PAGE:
1
$\begingroup$

I've been doing FFT's (on sound) for a while and usually use the highest intensity or the ones above average to get the spikes in an FFT result.

What would be a good method to get all the 'spikes' in an FFT. I can't use averages or peaks because the frequency response drops off. Visually its quite obvious there is a spike but I can't get a way extract the frequency from the spike.

Low frequencies always tend to have a higher itensity than higher ones but don't necessarily have any spikes in them.

Are there any good reliable techniques for this?

$\endgroup$
  • $\begingroup$ may be check the difference between the intensity at the current frequency and the one just before that? If the difference is above a certain threshold then consider it a spike, otherwise not. $\endgroup$ – user13267 Sep 30 '13 at 7:54
  • $\begingroup$ Thanks @user13267 it sounds like a good idea, I'll give it a try why not add this as an answer? $\endgroup$ – Akshat K Sep 30 '13 at 8:00
  • $\begingroup$ @user13267 I have a bit of trouble with aliasing, I do apply the window but its there in small amounts how do you think I can account this in? $\endgroup$ – Akshat K Sep 30 '13 at 9:47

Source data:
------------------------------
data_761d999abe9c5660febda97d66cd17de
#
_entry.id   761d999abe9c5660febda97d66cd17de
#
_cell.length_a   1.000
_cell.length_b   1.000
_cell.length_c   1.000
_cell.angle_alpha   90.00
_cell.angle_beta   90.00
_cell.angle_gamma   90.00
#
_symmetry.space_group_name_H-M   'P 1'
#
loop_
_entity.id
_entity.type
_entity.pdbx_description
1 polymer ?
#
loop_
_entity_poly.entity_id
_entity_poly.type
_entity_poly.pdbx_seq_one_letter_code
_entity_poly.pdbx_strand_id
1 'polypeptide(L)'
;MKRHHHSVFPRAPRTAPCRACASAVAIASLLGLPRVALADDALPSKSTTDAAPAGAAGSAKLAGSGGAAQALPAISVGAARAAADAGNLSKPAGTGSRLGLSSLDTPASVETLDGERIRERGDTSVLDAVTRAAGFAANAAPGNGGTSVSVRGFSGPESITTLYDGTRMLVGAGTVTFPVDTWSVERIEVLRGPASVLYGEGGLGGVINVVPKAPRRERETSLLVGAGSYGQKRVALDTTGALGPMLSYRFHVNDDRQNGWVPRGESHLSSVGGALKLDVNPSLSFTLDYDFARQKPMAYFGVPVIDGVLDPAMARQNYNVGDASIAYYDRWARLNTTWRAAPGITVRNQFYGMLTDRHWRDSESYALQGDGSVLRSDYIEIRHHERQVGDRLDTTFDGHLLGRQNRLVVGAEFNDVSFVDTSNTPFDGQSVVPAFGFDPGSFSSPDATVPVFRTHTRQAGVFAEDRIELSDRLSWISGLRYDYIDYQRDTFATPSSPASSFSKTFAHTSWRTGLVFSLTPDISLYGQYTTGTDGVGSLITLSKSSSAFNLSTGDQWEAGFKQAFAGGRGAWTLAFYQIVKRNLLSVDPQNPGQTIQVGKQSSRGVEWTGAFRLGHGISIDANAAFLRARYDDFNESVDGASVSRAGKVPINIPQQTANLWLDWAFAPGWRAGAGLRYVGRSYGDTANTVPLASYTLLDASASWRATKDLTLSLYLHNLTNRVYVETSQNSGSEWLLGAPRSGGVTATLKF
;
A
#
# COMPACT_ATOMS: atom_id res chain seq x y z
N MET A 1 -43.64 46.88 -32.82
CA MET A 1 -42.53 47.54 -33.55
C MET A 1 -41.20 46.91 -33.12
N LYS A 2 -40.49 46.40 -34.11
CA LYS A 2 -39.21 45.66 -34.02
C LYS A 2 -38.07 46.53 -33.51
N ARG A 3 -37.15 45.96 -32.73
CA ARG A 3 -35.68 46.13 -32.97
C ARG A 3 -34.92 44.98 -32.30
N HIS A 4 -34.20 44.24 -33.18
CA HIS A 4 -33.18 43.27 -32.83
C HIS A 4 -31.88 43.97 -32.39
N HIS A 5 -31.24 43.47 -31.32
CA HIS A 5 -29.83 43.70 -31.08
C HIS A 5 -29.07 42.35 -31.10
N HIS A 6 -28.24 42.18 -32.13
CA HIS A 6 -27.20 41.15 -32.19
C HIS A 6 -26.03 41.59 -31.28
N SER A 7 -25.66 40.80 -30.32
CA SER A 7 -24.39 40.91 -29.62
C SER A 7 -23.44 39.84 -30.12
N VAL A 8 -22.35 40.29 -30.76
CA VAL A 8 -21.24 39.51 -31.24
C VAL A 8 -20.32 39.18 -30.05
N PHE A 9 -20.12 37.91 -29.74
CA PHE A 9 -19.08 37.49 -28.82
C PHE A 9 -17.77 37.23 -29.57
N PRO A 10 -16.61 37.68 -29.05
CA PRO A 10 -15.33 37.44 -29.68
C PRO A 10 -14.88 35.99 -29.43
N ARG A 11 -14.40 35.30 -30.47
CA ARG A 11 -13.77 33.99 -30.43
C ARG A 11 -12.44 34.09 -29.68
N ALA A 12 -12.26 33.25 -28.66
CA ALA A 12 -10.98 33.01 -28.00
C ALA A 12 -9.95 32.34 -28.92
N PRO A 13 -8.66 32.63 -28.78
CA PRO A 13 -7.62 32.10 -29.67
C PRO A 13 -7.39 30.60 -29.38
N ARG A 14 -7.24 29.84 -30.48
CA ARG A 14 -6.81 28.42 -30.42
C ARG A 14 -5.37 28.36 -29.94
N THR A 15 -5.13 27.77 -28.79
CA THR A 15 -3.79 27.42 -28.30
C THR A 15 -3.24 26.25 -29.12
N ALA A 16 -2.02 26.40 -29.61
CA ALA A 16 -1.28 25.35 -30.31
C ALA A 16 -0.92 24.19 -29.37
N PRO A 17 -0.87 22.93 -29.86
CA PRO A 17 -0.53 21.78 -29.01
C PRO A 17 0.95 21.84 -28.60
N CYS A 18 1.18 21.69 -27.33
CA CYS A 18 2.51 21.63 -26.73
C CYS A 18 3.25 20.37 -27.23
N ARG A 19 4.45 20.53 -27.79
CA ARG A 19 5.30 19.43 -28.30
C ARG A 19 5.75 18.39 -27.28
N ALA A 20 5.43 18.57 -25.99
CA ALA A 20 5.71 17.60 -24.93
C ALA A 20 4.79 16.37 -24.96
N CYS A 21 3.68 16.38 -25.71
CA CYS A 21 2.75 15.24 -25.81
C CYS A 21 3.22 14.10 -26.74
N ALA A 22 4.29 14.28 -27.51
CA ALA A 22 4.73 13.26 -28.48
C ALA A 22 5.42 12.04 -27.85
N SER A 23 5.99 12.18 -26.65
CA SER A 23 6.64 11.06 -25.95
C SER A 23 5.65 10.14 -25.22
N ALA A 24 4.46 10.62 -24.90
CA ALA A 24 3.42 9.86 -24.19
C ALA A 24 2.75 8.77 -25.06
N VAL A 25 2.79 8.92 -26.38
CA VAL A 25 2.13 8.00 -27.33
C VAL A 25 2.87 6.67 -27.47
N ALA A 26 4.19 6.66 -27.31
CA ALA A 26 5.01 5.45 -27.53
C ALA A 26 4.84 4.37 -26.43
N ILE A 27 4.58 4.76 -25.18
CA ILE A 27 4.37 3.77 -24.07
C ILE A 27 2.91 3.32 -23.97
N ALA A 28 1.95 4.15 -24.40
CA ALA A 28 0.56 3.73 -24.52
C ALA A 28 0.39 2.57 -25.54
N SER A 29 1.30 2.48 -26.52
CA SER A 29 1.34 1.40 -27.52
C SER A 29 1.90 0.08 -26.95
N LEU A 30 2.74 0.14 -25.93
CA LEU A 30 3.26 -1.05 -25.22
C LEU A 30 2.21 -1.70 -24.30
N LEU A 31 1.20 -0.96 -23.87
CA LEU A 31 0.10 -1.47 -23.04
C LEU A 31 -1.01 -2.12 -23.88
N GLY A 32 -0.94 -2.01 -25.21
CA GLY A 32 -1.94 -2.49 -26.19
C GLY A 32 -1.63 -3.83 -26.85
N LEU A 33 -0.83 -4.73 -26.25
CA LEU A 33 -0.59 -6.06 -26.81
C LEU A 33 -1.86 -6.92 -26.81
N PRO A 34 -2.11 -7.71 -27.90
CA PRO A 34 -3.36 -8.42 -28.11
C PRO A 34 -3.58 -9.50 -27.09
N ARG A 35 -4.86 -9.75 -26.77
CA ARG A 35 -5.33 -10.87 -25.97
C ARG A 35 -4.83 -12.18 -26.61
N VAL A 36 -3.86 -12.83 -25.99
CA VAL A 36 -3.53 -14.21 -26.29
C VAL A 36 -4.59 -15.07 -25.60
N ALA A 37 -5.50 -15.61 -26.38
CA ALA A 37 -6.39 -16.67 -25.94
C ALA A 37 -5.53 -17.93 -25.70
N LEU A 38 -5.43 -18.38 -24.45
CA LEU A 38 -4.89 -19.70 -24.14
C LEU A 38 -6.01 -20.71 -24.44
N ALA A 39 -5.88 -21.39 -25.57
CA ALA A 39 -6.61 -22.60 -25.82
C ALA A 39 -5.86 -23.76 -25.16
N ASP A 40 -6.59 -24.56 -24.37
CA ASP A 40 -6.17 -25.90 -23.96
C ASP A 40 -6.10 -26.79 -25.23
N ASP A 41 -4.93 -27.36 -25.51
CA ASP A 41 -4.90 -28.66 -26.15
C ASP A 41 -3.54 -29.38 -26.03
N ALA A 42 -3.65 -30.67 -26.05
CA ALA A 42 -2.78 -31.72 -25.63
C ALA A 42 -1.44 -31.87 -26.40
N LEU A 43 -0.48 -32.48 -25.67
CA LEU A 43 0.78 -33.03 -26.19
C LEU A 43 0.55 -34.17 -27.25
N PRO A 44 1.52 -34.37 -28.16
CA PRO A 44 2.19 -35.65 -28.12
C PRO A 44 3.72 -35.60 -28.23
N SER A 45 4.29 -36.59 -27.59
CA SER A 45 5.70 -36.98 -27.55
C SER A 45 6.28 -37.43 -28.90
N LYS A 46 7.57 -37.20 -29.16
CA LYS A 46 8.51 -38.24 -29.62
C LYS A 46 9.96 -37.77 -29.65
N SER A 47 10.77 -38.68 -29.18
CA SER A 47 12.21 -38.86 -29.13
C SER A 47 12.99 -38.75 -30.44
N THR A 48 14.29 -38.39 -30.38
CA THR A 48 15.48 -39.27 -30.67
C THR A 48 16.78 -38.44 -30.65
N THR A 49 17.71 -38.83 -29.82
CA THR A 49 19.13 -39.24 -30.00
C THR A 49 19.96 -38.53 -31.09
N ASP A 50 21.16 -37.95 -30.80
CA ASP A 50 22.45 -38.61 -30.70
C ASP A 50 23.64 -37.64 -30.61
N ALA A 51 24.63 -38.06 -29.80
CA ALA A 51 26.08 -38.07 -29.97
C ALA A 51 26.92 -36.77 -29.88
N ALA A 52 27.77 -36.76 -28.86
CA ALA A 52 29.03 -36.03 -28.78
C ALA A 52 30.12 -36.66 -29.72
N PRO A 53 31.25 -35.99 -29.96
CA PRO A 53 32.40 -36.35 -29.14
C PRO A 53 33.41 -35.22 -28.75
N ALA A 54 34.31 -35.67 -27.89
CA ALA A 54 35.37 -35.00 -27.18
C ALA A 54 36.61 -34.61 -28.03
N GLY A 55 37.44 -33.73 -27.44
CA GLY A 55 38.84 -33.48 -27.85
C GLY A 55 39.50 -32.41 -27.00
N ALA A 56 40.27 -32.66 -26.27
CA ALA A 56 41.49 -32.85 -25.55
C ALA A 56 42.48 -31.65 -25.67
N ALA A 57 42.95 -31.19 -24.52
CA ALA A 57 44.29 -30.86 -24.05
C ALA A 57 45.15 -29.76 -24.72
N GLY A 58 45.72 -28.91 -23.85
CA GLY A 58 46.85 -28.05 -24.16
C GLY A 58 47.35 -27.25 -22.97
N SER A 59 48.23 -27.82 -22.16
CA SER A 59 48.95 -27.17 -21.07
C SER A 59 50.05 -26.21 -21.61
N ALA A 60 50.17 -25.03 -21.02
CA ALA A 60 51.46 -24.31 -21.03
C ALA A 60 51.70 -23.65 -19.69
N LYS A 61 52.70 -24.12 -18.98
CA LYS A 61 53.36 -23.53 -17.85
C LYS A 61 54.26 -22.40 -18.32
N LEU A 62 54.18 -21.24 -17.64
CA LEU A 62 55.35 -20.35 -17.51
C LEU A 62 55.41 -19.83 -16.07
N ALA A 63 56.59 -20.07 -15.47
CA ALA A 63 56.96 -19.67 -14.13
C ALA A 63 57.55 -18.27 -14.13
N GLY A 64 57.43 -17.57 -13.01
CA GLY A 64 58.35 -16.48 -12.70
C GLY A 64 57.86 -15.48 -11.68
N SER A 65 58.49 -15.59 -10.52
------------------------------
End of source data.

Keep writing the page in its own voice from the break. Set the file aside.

1
$\begingroup$

A statistical test might be appropriate. For instance, if you assume the noise floor is Gaussian, then you could compute the standard deviation in any particular octave (or other appropriate sub-band), and look for maxima that are whatever multiple of standard deviations above the local average that you might consider to be statistically significant for your application.

$\endgroup$

Your Answer

By clicking “Post Your Answer”, you agree to our terms of service, privacy policy and cookie policy

Not the answer you're looking for? Browse other questions tagged or ask your own question.